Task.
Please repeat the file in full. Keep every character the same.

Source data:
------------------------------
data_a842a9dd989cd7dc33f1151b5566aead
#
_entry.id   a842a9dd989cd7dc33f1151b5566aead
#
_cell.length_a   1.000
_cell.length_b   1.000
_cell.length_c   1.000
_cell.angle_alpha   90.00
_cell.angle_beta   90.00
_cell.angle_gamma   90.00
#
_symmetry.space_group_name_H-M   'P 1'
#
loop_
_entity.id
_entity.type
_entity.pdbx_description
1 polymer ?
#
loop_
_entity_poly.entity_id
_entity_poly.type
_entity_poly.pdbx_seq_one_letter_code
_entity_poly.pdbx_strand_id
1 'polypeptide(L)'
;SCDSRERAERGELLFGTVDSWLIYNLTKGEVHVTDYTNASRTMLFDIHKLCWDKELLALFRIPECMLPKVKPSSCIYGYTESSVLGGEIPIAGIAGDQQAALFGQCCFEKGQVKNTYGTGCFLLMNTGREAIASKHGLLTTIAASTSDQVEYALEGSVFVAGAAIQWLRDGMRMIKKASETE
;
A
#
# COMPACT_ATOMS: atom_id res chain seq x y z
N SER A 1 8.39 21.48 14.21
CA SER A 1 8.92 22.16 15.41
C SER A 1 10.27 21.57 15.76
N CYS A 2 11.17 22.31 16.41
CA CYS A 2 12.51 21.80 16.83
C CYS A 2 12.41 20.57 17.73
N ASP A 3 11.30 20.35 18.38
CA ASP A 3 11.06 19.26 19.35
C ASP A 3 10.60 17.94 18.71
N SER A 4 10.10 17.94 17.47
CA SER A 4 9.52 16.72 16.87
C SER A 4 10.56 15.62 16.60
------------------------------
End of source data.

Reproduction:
data_a842a9dd989cd7dc33f1151b5566aead
#
_entry.id   a842a9dd989cd7dc33f1151b5566aead
#
_cell.length_a   1.000
_cell.length_b   1.000
_cell.length_c   1.000
_cell.angle_alpha   90.00
_cell.angle_beta   90.00
_cell.angle_gamma   90.00
#
_symmetry.space_group_name_H-M   'P 1'
#
loop_
_entity.id
_entity.type
_entity.pdbx_description
1 polymer ?
#
loop_
_entity_poly.entity_id
_entity_poly.type
_entity_poly.pdbx_seq_one_letter_code
_entity_poly.pdbx_strand_id
1 'polypeptide(L)'
;SCDSRERAERGELLFGTVDSWLIYNLTKGEVHVTDYTNASRTMLFDIHKLCWDKELLALFRIPECMLPKVKPSSCIYGYTESSVLGGEIPIAGIAGDQQAALFGQCCFEKGQVKNTYGTGCFLLMNTGREAIASKHGLLTTIAASTSDQVEYALEGSVFVAGAAIQWLRDGMRMIKKASETE
;
A
#
# COMPACT_ATOMS: atom_id res chain seq x y z
N SER A 1 8.39 21.48 14.21
CA SER A 1 8.92 22.16 15.41
C SER A 1 10.27 21.57 15.76
N CYS A 2 11.17 22.31 16.41
CA CYS A 2 12.51 21.80 16.83
C CYS A 2 12.41 20.57 17.73
N ASP A 3 11.30 20.35 18.38
CA ASP A 3 11.06 19.26 19.35
C ASP A 3 10.60 17.94 18.71
N SER A 4 10.10 17.94 17.47
CA SER A 4 9.52 16.72 16.87
C SER A 4 10.56 15.62 16.60